A Marxist History of the World: From Neanderthals to Neoliberals (Counterfire)
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This magisterial analysis of human history - from 'Lucy', the first hominid, to the current Great Recession - combines the insights of earlier generations of Marxist historians with radical new ideas about the historical process. Reading history against the grain, Neil Faulkner reveals that what happened in the past was not predetermined. Choices were frequent and numerous. Different outcomes - liberation or barbarism - were often possible. Rejecting the top-down approach of conventional history, Faulkner contends that it is the mass action of ordinary people that drives great events. At the beginning of the 21st century - with economic disaster, war, climate catastrophe and deep class divisions - humans face perhaps the greatest crisis in the long history of our species. The lesson of A Marxist History of the World is that, since we created our past, we can also create a better future.
embodies the normal, everyday reformist consciousness of workers: the lowest common denominator of left politics. This reformist consciousness includes nationalism. If the aim is to win reforms within the system, the bourgeois nation-state becomes the framework for political action rather than a target for revolutionary overthrow. The ‘national interest’ then imposes a limit on the reforms that are possible. Until 1914 none of this was clear. Rosa Luxemburg was in the forefront of the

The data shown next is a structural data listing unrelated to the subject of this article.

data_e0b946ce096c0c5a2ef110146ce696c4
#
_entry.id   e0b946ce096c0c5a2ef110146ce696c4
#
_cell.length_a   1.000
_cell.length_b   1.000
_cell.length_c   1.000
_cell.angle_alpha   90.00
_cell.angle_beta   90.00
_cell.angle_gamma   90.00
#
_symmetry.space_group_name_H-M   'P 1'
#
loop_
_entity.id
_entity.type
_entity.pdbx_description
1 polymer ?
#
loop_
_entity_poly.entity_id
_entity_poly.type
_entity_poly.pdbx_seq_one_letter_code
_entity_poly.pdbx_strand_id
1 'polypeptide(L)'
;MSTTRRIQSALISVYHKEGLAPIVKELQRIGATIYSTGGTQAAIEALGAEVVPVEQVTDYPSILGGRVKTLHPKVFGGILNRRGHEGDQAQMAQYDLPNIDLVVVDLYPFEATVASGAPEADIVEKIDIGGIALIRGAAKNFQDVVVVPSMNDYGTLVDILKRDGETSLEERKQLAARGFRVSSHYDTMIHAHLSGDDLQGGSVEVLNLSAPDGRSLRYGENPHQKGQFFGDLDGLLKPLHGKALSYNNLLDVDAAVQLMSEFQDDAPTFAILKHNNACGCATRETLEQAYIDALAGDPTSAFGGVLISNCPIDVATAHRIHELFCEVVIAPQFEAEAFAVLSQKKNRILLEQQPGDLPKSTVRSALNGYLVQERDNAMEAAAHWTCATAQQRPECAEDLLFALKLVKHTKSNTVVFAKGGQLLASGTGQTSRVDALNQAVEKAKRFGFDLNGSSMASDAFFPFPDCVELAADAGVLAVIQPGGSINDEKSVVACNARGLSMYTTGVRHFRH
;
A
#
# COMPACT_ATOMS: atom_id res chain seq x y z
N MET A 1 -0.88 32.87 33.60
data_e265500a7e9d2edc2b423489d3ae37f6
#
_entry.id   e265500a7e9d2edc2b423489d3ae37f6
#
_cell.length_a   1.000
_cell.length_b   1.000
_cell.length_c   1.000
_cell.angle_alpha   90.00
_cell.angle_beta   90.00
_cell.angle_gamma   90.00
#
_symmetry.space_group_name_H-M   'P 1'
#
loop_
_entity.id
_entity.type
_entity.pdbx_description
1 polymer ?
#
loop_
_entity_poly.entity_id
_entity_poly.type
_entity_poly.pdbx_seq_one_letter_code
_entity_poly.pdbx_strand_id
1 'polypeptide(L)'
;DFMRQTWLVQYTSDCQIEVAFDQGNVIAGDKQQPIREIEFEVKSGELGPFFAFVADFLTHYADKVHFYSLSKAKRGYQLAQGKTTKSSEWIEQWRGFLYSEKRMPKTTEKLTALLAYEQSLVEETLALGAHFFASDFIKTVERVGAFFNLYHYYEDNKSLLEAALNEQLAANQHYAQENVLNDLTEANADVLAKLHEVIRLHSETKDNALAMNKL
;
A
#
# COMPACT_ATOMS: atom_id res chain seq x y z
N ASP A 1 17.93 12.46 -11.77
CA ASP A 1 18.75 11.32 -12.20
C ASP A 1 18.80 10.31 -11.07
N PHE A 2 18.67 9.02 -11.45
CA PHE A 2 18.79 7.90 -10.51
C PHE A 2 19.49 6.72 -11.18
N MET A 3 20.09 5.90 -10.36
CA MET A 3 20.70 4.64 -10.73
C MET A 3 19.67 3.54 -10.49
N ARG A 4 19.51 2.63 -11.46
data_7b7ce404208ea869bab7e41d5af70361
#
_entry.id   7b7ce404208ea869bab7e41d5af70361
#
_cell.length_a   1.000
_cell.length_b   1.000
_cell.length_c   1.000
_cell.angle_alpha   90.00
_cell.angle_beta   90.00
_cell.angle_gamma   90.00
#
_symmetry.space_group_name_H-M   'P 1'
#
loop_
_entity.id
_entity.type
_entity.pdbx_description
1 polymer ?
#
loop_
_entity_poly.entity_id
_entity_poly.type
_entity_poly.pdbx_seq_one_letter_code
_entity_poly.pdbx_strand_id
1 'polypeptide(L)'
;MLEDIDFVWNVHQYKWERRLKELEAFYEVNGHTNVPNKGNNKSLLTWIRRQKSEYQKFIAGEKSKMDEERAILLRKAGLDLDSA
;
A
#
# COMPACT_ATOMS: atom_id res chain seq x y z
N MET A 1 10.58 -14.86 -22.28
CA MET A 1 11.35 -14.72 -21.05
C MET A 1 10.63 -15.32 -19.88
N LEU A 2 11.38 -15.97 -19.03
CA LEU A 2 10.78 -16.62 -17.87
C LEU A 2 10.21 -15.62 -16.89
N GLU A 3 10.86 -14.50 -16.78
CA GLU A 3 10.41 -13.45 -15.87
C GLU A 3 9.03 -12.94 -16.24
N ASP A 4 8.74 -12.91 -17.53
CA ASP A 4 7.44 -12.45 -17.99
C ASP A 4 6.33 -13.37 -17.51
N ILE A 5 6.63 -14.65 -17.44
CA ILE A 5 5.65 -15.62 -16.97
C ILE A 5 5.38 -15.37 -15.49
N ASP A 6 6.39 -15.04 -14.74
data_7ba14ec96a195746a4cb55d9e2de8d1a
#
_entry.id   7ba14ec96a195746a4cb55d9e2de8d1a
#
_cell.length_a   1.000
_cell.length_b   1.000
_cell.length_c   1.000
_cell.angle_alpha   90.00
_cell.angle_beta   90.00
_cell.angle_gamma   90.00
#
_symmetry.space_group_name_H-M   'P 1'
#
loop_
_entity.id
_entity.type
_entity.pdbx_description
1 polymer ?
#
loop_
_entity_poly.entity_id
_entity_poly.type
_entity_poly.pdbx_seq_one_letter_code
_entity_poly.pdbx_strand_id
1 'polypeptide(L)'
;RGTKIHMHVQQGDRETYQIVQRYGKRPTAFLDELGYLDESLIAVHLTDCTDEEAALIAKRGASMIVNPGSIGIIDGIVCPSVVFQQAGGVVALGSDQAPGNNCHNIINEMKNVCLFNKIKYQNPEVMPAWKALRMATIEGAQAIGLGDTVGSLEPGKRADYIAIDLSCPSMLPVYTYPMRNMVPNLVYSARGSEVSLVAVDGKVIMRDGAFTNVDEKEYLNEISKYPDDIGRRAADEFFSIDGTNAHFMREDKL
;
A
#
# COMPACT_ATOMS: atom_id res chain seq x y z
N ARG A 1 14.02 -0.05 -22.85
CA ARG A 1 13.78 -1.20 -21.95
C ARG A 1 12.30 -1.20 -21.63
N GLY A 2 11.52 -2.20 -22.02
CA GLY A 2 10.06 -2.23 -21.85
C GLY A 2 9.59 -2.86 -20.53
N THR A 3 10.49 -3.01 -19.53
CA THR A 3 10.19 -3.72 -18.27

industrial base to underpin these imperial ambitions. As Bismarck once remarked, Italy had a large appetite but rotten teeth. The war imposed massive strains on Italian society and brought its deep-rooted social tensions to crisis point. The majority of Italians were against the war from the outset and continued to oppose it for as long as it lasted. Unfortunately, the Socialist Party, which included both reformists and revolutionaries, failed to give a clear anti-war lead. Its slogan was
signed, investment in arms production, including research and development, was virtually risk-free. The multiplier effect meant that the boom in arms production stimulated the economy as a whole, as arms manufacturers bought raw materials, components, power, and various services from other capitalists, and as arms-industry workers spent their wages on a wide range of consumer goods. What is more, because arms production was waste expenditure, it leaked surplus wealth out of the system, reducing
Caetano had been overthrown in a military coup. His replacement, the conservative general Spinola, was unable to contain the wave of struggle unleashed. Radical army officers, who wanted an immediate end to colonial wars in Africa, formed alliances with striking workers in the shipyards of Lisbon and Setnave and in other industries. Right-wing coup attempts were defeated and Spinola was overthrown. Like France in 1968 and Chile in 1972, Portugal in 1974 hovered on the brink of working-class
break with the main ideological prop of feudalism – the Catholic Church – and a (controlled) explosion of free enquiry and debate. Protestantism was, above all, the religion of the middling sort, the people who, across the most developed parts of Europe, were pioneers in capitalist farming and the growth of commerce and industry. The German towns were immediately thrown into turmoil by Luther’s message. The town guilds – resentful of feudal dues, church tithes, and the social dominance of